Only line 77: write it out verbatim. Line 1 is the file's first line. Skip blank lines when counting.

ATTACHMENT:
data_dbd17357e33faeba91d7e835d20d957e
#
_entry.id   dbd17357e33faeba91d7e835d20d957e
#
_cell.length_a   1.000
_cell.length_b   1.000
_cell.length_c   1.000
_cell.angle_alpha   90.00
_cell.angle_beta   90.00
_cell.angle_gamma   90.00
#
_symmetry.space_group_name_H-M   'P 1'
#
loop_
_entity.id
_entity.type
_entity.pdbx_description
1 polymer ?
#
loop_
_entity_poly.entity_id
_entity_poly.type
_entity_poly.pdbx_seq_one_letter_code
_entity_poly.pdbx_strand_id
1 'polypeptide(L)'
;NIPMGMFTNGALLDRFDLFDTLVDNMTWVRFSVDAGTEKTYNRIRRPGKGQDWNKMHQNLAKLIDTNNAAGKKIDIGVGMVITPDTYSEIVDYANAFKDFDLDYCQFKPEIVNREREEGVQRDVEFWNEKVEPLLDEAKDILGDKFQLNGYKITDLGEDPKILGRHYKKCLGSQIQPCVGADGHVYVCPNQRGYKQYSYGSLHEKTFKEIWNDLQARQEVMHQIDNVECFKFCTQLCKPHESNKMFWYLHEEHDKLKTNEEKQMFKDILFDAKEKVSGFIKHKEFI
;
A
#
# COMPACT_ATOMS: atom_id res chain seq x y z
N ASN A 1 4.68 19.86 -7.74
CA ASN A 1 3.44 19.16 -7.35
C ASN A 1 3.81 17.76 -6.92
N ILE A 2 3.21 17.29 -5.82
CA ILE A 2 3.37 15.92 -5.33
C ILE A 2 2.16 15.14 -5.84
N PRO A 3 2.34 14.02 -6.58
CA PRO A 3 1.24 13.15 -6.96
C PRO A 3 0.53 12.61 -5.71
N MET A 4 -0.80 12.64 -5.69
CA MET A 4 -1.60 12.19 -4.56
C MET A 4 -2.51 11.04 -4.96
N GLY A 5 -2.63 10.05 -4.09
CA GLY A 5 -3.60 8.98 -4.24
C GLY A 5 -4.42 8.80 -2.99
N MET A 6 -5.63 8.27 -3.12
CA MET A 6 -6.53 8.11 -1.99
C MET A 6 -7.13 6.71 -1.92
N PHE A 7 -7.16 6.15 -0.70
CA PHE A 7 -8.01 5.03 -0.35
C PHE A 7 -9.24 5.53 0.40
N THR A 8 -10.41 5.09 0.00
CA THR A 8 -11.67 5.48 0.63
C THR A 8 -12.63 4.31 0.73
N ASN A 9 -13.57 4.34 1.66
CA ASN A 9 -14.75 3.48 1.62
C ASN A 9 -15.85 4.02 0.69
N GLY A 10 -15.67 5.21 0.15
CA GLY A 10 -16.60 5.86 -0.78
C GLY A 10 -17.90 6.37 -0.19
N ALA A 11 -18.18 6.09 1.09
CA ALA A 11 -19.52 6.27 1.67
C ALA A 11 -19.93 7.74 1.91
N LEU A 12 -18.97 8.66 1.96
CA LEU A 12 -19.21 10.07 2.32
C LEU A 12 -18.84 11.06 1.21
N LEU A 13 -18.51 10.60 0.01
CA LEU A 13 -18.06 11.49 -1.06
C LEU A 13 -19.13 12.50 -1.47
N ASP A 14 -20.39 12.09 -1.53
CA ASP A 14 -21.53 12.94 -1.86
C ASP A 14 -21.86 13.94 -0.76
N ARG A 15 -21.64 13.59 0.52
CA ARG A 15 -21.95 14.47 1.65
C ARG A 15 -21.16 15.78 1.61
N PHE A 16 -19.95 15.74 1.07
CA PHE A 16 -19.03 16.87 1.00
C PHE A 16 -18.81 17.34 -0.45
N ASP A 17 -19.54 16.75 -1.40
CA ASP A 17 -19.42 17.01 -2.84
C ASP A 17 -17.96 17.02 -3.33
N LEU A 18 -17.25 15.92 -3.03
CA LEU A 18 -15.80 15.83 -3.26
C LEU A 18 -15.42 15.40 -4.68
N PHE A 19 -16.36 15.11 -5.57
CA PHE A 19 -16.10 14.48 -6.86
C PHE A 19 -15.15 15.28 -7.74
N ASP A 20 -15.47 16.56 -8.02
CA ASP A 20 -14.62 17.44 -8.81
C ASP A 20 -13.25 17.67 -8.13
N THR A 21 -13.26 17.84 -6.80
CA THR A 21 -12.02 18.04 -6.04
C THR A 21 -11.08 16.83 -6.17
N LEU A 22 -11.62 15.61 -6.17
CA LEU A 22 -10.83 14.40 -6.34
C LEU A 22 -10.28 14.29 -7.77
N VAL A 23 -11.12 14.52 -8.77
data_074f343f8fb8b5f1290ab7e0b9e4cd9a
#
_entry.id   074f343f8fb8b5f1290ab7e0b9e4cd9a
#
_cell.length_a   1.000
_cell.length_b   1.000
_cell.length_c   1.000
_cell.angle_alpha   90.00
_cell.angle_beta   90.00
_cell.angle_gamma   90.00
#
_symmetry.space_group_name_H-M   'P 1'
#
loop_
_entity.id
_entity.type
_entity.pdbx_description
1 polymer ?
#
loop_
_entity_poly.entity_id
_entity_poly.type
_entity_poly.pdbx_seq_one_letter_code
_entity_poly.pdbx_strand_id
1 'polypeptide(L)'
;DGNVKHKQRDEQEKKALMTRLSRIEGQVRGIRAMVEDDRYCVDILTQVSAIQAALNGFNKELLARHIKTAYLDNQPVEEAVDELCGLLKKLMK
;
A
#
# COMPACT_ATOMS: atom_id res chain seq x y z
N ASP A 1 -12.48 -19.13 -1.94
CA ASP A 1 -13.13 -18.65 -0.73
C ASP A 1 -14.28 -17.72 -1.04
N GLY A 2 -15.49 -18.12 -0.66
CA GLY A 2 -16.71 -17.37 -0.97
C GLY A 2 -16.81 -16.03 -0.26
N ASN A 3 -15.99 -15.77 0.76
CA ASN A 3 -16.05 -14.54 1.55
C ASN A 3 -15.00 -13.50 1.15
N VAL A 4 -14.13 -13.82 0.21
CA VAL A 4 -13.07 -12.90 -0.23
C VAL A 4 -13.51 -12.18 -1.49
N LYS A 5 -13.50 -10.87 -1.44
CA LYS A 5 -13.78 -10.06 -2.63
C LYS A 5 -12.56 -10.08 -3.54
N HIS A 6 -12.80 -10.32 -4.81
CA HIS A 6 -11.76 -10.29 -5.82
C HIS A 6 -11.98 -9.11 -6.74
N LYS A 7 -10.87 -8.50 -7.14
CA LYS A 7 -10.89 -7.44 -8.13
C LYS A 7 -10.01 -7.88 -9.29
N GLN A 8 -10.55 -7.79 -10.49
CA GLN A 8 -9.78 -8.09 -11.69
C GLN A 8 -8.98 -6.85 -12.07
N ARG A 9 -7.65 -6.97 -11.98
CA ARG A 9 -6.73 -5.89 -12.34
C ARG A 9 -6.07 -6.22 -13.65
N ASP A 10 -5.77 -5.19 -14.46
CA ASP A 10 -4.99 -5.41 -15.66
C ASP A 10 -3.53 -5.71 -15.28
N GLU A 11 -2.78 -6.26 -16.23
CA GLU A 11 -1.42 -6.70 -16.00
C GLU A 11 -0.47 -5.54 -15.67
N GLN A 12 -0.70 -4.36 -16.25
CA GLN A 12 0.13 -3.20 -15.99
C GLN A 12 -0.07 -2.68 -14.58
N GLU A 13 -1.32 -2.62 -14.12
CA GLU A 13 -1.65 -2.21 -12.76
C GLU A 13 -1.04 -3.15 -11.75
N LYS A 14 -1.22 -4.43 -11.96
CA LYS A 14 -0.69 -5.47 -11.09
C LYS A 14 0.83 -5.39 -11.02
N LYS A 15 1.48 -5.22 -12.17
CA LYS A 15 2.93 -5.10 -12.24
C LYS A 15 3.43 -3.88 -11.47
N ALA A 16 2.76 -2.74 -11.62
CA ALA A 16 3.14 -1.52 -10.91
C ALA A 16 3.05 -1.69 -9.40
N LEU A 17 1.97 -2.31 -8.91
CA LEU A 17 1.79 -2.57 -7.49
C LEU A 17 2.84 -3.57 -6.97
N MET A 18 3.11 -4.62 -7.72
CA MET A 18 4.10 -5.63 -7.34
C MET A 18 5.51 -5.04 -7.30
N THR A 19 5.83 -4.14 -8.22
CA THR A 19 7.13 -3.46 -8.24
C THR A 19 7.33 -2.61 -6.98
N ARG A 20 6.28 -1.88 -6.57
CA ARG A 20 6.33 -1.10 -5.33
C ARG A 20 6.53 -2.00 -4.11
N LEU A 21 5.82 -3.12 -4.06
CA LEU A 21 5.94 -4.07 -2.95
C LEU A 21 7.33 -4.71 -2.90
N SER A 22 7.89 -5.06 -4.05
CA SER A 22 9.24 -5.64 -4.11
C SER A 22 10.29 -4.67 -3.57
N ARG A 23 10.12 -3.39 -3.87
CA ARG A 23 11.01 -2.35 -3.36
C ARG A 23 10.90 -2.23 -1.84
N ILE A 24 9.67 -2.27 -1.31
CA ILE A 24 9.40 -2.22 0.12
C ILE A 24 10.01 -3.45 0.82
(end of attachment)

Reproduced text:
CA PHE A 16 -19.03 16.87 1.00